Presidential polls are supposed to give the public a good idea of where the race for the White House stands at a certain point in time. By averaging the results of a few polls, a reasonably accurate picture appears, but don’t underestimate the way they often serve as a self-fulfilling prophecy.
By emphasizing the Hillary Clinton vs. Donald Trump match-up, and including Libertarian Gary Johnson and Green Jill Stein as an afterthought, polls and the media coverage of them subconsciously push people towards picking the Democratic or Republican nominees.
The examples of this are everywhere.
A recent NBC News/Survey Monkey poll first asked respondents whether they support Clinton, Trump or no answer. Only eight percent of voters selected no answer.
The next question included both Johnson and Stein, in addition to Clinton and Trump. They received 11 percent and four percent respectively, which combined is seven percent more than those who selected no answer to the previous question.
Even though Johnson and Stein will be on almost all ballots, they are presented as an afterthought in this poll.
Some might be saying, “Those are just two poll questions, how else does this poll protect the two-party system?” That’s a reasonable question with an easy answer: there is no mention of the Libertarian and Green parties other than in those questions.
One question asks, “In politics today, do you consider yourself a Republican, Democrat or Independent?” Only one percent of respondents chose no answer.
The very next question reads, “As of today, do you lean more to the Republican Party or more to the Democratic Party? [AMONG IND OR DON’T KNOW FOR PARTY].” Thirty-nine percent of respondents chose neither.
If that many people don’t like either political party, why aren’t they being presented with the other options that exist? There’s no easy answer to that question, but numerous other polls reinforce the idea of there being a two-party bias.
A Reuters/Ipsos article about their most recent presidential poll leads off by saying that Clinton leads Trump by eight percent, but including Johnson and Stein drops that lead to seven percent.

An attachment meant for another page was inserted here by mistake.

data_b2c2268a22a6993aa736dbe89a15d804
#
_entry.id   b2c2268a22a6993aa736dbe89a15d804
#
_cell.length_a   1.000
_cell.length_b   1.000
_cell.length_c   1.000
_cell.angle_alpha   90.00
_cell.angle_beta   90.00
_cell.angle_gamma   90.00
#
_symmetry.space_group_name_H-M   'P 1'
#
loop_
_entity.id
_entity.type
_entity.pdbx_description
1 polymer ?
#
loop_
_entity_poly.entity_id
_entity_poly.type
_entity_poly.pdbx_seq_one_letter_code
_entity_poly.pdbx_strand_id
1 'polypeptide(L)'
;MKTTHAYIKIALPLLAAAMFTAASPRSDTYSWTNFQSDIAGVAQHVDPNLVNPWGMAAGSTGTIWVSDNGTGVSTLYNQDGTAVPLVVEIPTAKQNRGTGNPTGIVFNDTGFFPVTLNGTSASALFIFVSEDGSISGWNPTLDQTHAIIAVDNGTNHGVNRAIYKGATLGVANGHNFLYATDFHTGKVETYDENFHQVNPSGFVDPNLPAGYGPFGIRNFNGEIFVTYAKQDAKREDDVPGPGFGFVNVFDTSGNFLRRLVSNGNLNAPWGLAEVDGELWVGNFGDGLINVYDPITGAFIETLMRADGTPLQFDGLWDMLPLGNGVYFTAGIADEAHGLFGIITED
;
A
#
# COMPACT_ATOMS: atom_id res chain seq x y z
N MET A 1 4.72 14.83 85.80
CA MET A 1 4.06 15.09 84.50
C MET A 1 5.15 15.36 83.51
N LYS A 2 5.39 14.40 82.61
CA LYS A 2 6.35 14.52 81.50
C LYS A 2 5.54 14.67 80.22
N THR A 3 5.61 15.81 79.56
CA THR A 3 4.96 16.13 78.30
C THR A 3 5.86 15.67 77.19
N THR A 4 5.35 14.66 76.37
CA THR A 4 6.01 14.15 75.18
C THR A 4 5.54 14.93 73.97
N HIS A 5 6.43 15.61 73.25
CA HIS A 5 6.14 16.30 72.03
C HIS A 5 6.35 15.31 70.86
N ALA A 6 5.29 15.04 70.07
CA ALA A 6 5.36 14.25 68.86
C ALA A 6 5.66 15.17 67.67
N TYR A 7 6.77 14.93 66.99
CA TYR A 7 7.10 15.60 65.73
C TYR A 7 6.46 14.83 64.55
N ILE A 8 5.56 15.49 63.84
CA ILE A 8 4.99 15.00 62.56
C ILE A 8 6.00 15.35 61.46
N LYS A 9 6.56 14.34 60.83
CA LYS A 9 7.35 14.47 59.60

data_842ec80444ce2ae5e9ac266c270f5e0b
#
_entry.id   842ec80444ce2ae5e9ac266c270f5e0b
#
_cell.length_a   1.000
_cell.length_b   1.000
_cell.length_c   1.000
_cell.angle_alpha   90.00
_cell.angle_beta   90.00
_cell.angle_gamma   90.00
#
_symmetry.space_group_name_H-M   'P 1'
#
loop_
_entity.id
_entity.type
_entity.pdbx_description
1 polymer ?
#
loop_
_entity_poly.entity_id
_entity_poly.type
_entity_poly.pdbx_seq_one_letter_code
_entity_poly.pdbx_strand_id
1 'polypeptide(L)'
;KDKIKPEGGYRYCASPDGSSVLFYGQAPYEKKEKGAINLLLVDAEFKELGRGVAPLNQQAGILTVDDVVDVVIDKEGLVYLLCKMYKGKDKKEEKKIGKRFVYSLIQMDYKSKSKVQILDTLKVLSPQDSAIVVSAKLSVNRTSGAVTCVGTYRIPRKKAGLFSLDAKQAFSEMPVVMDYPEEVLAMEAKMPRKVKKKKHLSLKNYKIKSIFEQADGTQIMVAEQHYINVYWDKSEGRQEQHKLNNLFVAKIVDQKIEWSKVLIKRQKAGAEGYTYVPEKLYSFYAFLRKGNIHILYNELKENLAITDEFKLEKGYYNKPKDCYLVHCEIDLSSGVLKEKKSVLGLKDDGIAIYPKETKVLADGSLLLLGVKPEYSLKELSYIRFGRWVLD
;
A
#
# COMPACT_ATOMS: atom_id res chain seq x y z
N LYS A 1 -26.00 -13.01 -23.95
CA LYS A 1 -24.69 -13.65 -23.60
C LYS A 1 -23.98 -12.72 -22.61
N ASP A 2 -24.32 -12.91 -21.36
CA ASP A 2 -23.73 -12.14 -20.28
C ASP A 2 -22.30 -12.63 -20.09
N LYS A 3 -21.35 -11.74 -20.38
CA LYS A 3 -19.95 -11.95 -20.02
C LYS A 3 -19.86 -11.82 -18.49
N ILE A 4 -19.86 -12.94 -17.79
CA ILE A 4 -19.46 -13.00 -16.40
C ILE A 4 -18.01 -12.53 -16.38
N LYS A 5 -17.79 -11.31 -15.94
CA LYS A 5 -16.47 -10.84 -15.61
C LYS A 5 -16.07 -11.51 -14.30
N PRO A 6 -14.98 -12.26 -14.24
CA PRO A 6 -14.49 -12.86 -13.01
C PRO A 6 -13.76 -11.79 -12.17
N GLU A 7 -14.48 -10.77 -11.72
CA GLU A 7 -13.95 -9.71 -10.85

That’s a minuscule difference, but it still reveals the media emphasizing the Clinton vs. Trump match-up, instead of the reality of a four-way race.
Before even mentioning Johnson and Stein, the article first brings up the results of the Clinton, Trump or neither question, just as the NBC poll did.
A Quinnipiac poll of voters in Colorado, Iowa and Virginia, like the others I just described, leads off by giving people the choices of Clinton, Trump, someone else, or don’t know/no answer. Only four percent in Colorado and Iowa chose someone else and five percent did in Virginia, but when Johnson and Stein were included, they received a combined 23 percent, 15 percent and 16 percent respectively.
At the beginning of the article when it contrasts the Clinton vs. Trump match-up with the four-way race, the “someone else” option isn’t even presented. To see the drastic difference between voters choosing “someone else” and either Johnson or Stein, a reader has to go all the way to the end of the article and compare the answers to questions one and six.
Finding the media’s polling bias requires critical analysis, but using the techniques that I’m about to describe, it becomes obvious in nearly every single mainstream poll.
When a journalist writes a headline or lede describing the percentage ahead a certain candidate is, check whether that’s in a two-way or four-way race. Chances are it’s the hypothetical Clinton vs. Trump match-up (hypothetical because nearly all Americans will have four choices on the ballot).
Check how often polls mention Johnson and Stein, or the Libertarian and Green parties. Chances are the large majority of questions will only include Clinton, Trump, Democrats, Republicans or Independents.
They’ll ask about Clinton and Trump’s policies, favorability ratings, experience and characteristics among many other things. They’ll also ask numerous questions about how people feel about the Democratic and Republican parties.
But it’s virtually impossible to find a poll that asks just as many, or even anywhere close to as many, in-depth questions about Johnson, Stein and their respective parties.
To get into the presidential debates, Johnson and Stein will need 15 percent support each in five different national polls. That already steep task becomes nearly impossible when basically every poll subconsciously makes voters see them as an afterthought.
Our democracy is being stolen right out from under us by the very journalists who claim to be informing us in an unbiased manner. If we want honest and fair elections, we need to stand up and speak out about the blatantly biased media coverage that protects the two-party system that so many Americans dislike.